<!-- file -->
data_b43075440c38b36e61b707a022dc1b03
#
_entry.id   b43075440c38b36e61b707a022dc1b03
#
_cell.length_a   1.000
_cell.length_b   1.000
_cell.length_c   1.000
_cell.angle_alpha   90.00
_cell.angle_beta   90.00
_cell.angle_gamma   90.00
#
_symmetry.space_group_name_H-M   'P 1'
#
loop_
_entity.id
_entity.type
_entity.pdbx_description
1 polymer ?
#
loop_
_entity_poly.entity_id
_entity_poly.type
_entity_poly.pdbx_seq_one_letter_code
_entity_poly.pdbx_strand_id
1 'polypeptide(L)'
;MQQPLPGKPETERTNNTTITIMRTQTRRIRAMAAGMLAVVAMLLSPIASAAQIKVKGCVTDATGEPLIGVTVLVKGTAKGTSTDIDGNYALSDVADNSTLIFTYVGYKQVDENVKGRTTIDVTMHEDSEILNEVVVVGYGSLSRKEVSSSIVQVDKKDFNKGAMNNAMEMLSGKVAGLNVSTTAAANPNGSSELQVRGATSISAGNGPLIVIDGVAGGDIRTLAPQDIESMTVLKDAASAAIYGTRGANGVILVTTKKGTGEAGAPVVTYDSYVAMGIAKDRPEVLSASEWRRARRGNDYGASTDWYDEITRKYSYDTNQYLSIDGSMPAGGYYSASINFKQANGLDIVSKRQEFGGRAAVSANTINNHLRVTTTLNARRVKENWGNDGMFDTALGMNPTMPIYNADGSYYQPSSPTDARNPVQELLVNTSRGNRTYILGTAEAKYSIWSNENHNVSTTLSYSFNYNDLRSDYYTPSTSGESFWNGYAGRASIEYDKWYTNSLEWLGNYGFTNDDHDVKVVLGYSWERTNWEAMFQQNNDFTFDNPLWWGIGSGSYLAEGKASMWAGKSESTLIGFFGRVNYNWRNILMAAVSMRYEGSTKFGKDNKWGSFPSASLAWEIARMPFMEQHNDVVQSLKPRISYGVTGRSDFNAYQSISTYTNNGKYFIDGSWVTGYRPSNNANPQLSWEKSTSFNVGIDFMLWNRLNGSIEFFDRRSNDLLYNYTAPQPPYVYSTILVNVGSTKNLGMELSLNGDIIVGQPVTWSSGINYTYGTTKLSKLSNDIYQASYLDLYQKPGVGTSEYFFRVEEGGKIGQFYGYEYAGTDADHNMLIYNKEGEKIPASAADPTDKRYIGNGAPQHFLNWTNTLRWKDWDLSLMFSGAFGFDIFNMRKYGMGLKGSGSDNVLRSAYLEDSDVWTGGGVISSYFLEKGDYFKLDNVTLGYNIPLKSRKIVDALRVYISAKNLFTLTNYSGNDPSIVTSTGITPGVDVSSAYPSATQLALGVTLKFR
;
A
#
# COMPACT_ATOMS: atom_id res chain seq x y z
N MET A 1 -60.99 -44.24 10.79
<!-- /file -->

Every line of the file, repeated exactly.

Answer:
data_b43075440c38b36e61b707a022dc1b03
#
_entry.id   b43075440c38b36e61b707a022dc1b03
#
_cell.length_a   1.000
_cell.length_b   1.000
_cell.length_c   1.000
_cell.angle_alpha   90.00
_cell.angle_beta   90.00
_cell.angle_gamma   90.00
#
_symmetry.space_group_name_H-M   'P 1'
#
loop_
_entity.id
_entity.type
_entity.pdbx_description
1 polymer ?
#
loop_
_entity_poly.entity_id
_entity_poly.type
_entity_poly.pdbx_seq_one_letter_code
_entity_poly.pdbx_strand_id
1 'polypeptide(L)'
;MQQPLPGKPETERTNNTTITIMRTQTRRIRAMAAGMLAVVAMLLSPIASAAQIKVKGCVTDATGEPLIGVTVLVKGTAKGTSTDIDGNYALSDVADNSTLIFTYVGYKQVDENVKGRTTIDVTMHEDSEILNEVVVVGYGSLSRKEVSSSIVQVDKKDFNKGAMNNAMEMLSGKVAGLNVSTTAAANPNGSSELQVRGATSISAGNGPLIVIDGVAGGDIRTLAPQDIESMTVLKDAASAAIYGTRGANGVILVTTKKGTGEAGAPVVTYDSYVAMGIAKDRPEVLSASEWRRARRGNDYGASTDWYDEITRKYSYDTNQYLSIDGSMPAGGYYSASINFKQANGLDIVSKRQEFGGRAAVSANTINNHLRVTTTLNARRVKENWGNDGMFDTALGMNPTMPIYNADGSYYQPSSPTDARNPVQELLVNTSRGNRTYILGTAEAKYSIWSNENHNVSTTLSYSFNYNDLRSDYYTPSTSGESFWNGYAGRASIEYDKWYTNSLEWLGNYGFTNDDHDVKVVLGYSWERTNWEAMFQQNNDFTFDNPLWWGIGSGSYLAEGKASMWAGKSESTLIGFFGRVNYNWRNILMAAVSMRYEGSTKFGKDNKWGSFPSASLAWEIARMPFMEQHNDVVQSLKPRISYGVTGRSDFNAYQSISTYTNNGKYFIDGSWVTGYRPSNNANPQLSWEKSTSFNVGIDFMLWNRLNGSIEFFDRRSNDLLYNYTAPQPPYVYSTILVNVGSTKNLGMELSLNGDIIVGQPVTWSSGINYTYGTTKLSKLSNDIYQASYLDLYQKPGVGTSEYFFRVEEGGKIGQFYGYEYAGTDADHNMLIYNKEGEKIPASAADPTDKRYIGNGAPQHFLNWTNTLRWKDWDLSLMFSGAFGFDIFNMRKYGMGLKGSGSDNVLRSAYLEDSDVWTGGGVISSYFLEKGDYFKLDNVTLGYNIPLKSRKIVDALRVYISAKNLFTLTNYSGNDPSIVTSTGITPGVDVSSAYPSATQLALGVTLKFR
;
A
#
# COMPACT_ATOMS: atom_id res chain seq x y z
N MET A 1 -60.99 -44.24 10.79